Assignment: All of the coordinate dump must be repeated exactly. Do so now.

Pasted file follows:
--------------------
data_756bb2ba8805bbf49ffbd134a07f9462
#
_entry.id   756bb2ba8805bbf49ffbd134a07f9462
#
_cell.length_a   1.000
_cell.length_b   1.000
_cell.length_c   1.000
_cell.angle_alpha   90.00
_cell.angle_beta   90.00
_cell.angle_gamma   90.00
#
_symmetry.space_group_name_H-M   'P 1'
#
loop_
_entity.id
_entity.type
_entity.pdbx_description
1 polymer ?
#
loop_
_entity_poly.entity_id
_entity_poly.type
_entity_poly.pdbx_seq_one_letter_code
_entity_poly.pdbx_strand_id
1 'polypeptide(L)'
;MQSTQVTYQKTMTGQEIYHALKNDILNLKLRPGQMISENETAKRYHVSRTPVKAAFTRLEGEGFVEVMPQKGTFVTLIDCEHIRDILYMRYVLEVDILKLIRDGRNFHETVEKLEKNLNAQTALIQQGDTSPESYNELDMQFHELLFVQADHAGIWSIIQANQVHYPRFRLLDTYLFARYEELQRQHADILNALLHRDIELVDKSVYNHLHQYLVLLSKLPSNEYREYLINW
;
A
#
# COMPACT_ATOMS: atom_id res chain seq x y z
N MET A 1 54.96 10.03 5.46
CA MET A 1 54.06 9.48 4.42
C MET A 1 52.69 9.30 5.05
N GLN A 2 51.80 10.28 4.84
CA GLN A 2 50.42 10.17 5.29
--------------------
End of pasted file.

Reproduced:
data_756bb2ba8805bbf49ffbd134a07f9462
#
_entry.id   756bb2ba8805bbf49ffbd134a07f9462
#
_cell.length_a   1.000
_cell.length_b   1.000
_cell.length_c   1.000
_cell.angle_alpha   90.00
_cell.angle_beta   90.00
_cell.angle_gamma   90.00
#
_symmetry.space_group_name_H-M   'P 1'
#
loop_
_entity.id
_entity.type
_entity.pdbx_description
1 polymer ?
#
loop_
_entity_poly.entity_id
_entity_poly.type
_entity_poly.pdbx_seq_one_letter_code
_entity_poly.pdbx_strand_id
1 'polypeptide(L)'
;MQSTQVTYQKTMTGQEIYHALKNDILNLKLRPGQMISENETAKRYHVSRTPVKAAFTRLEGEGFVEVMPQKGTFVTLIDCEHIRDILYMRYVLEVDILKLIRDGRNFHETVEKLEKNLNAQTALIQQGDTSPESYNELDMQFHELLFVQADHAGIWSIIQANQVHYPRFRLLDTYLFARYEELQRQHADILNALLHRDIELVDKSVYNHLHQYLVLLSKLPSNEYREYLINW
;
A
#
# COMPACT_ATOMS: atom_id res chain seq x y z
N MET A 1 54.96 10.03 5.46
CA MET A 1 54.06 9.48 4.42
C MET A 1 52.69 9.30 5.05
N GLN A 2 51.80 10.28 4.84
CA GLN A 2 50.42 10.17 5.29